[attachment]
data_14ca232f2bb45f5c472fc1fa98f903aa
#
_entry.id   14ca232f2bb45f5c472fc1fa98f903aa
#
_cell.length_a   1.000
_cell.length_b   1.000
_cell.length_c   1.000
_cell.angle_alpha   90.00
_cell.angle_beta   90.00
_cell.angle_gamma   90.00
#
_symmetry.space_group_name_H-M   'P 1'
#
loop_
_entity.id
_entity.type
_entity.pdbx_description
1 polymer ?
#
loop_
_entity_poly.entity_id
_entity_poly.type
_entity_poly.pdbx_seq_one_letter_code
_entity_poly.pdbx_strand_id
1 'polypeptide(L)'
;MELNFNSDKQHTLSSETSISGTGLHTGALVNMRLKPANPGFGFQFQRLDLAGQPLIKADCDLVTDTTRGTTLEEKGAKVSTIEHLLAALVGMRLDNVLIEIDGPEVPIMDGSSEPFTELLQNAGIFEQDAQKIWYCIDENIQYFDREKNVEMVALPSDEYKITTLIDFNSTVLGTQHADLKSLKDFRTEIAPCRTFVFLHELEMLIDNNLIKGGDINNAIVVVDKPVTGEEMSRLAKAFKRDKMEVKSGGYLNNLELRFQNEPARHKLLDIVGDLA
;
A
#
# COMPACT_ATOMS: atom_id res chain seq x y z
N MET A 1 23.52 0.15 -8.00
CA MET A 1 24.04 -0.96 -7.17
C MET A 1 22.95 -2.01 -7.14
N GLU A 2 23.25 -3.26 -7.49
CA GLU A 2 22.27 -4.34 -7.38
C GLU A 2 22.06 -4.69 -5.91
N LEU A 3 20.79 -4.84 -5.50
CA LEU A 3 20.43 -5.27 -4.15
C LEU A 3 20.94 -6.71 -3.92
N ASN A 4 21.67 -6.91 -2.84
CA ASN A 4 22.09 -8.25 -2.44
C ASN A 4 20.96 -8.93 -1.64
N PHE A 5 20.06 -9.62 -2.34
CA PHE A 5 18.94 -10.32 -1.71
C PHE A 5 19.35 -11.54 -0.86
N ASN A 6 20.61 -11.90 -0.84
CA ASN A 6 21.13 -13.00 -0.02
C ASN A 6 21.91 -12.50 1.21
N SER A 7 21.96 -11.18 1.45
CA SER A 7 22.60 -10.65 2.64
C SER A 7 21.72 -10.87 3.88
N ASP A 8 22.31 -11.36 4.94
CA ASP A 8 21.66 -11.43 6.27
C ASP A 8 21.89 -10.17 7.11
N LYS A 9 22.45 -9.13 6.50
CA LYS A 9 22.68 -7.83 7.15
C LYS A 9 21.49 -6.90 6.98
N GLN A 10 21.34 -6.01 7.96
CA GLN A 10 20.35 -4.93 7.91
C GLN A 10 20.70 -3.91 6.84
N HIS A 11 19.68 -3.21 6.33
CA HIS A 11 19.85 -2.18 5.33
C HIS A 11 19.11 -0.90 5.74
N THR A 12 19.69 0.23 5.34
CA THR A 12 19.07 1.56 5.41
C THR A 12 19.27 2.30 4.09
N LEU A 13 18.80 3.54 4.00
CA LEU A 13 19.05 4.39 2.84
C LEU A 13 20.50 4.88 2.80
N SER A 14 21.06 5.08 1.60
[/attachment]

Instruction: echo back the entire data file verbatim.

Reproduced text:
data_14ca232f2bb45f5c472fc1fa98f903aa
#
_entry.id   14ca232f2bb45f5c472fc1fa98f903aa
#
_cell.length_a   1.000
_cell.length_b   1.000
_cell.length_c   1.000
_cell.angle_alpha   90.00
_cell.angle_beta   90.00
_cell.angle_gamma   90.00
#
_symmetry.space_group_name_H-M   'P 1'
#
loop_
_entity.id
_entity.type
_entity.pdbx_description
1 polymer ?
#
loop_
_entity_poly.entity_id
_entity_poly.type
_entity_poly.pdbx_seq_one_letter_code
_entity_poly.pdbx_strand_id
1 'polypeptide(L)'
;MELNFNSDKQHTLSSETSISGTGLHTGALVNMRLKPANPGFGFQFQRLDLAGQPLIKADCDLVTDTTRGTTLEEKGAKVSTIEHLLAALVGMRLDNVLIEIDGPEVPIMDGSSEPFTELLQNAGIFEQDAQKIWYCIDENIQYFDREKNVEMVALPSDEYKITTLIDFNSTVLGTQHADLKSLKDFRTEIAPCRTFVFLHELEMLIDNNLIKGGDINNAIVVVDKPVTGEEMSRLAKAFKRDKMEVKSGGYLNNLELRFQNEPARHKLLDIVGDLA
;
A
#
# COMPACT_ATOMS: atom_id res chain seq x y z
N MET A 1 23.52 0.15 -8.00
CA MET A 1 24.04 -0.96 -7.17
C MET A 1 22.95 -2.01 -7.14
N GLU A 2 23.25 -3.26 -7.49
CA GLU A 2 22.27 -4.34 -7.38
C GLU A 2 22.06 -4.69 -5.91
N LEU A 3 20.79 -4.84 -5.50
CA LEU A 3 20.43 -5.27 -4.15
C LEU A 3 20.94 -6.71 -3.92
N ASN A 4 21.67 -6.91 -2.84
CA ASN A 4 22.09 -8.25 -2.44
C ASN A 4 20.96 -8.93 -1.64
N PHE A 5 20.06 -9.62 -2.34
CA PHE A 5 18.94 -10.32 -1.71
C PHE A 5 19.35 -11.54 -0.86
N ASN A 6 20.61 -11.90 -0.84
CA ASN A 6 21.13 -13.00 -0.02
C ASN A 6 21.91 -12.50 1.21
N SER A 7 21.96 -11.18 1.45
CA SER A 7 22.60 -10.65 2.64
C SER A 7 21.72 -10.87 3.88
N ASP A 8 22.31 -11.36 4.94
CA ASP A 8 21.66 -11.43 6.27
C ASP A 8 21.89 -10.17 7.11
N LYS A 9 22.45 -9.13 6.50
CA LYS A 9 22.68 -7.83 7.15
C LYS A 9 21.49 -6.90 6.98
N GLN A 10 21.34 -6.01 7.96
CA GLN A 10 20.35 -4.93 7.91
C GLN A 10 20.70 -3.91 6.84
N HIS A 11 19.68 -3.21 6.33
CA HIS A 11 19.85 -2.18 5.33
C HIS A 11 19.11 -0.90 5.74
N THR A 12 19.69 0.23 5.34
CA THR A 12 19.07 1.56 5.41
C THR A 12 19.27 2.30 4.09
N LEU A 13 18.80 3.54 4.00
CA LEU A 13 19.05 4.39 2.84
C LEU A 13 20.50 4.88 2.80
N SER A 14 21.06 5.08 1.60